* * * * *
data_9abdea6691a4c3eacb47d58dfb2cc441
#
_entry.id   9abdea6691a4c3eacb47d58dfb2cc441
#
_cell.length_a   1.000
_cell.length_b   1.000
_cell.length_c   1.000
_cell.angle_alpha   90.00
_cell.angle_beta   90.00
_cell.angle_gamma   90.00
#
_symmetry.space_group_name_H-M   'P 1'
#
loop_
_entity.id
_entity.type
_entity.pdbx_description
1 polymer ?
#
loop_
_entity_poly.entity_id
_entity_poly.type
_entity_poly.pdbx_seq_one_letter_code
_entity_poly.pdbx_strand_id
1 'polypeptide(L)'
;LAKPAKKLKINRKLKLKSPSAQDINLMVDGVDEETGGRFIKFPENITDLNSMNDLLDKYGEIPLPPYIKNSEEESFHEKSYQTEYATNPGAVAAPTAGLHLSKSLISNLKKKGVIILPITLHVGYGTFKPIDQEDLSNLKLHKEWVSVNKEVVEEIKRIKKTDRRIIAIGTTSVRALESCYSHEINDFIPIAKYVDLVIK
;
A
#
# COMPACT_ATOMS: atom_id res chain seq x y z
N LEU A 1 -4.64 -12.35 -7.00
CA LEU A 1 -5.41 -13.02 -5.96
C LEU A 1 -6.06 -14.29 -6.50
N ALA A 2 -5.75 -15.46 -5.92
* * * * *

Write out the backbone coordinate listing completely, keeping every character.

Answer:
data_9abdea6691a4c3eacb47d58dfb2cc441
#
_entry.id   9abdea6691a4c3eacb47d58dfb2cc441
#
_cell.length_a   1.000
_cell.length_b   1.000
_cell.length_c   1.000
_cell.angle_alpha   90.00
_cell.angle_beta   90.00
_cell.angle_gamma   90.00
#
_symmetry.space_group_name_H-M   'P 1'
#
loop_
_entity.id
_entity.type
_entity.pdbx_description
1 polymer ?
#
loop_
_entity_poly.entity_id
_entity_poly.type
_entity_poly.pdbx_seq_one_letter_code
_entity_poly.pdbx_strand_id
1 'polypeptide(L)'
;LAKPAKKLKINRKLKLKSPSAQDINLMVDGVDEETGGRFIKFPENITDLNSMNDLLDKYGEIPLPPYIKNSEEESFHEKSYQTEYATNPGAVAAPTAGLHLSKSLISNLKKKGVIILPITLHVGYGTFKPIDQEDLSNLKLHKEWVSVNKEVVEEIKRIKKTDRRIIAIGTTSVRALESCYSHEINDFIPIAKYVDLVIK
;
A
#
# COMPACT_ATOMS: atom_id res chain seq x y z
N LEU A 1 -4.64 -12.35 -7.00
CA LEU A 1 -5.41 -13.02 -5.96
C LEU A 1 -6.06 -14.29 -6.50
N ALA A 2 -5.75 -15.46 -5.92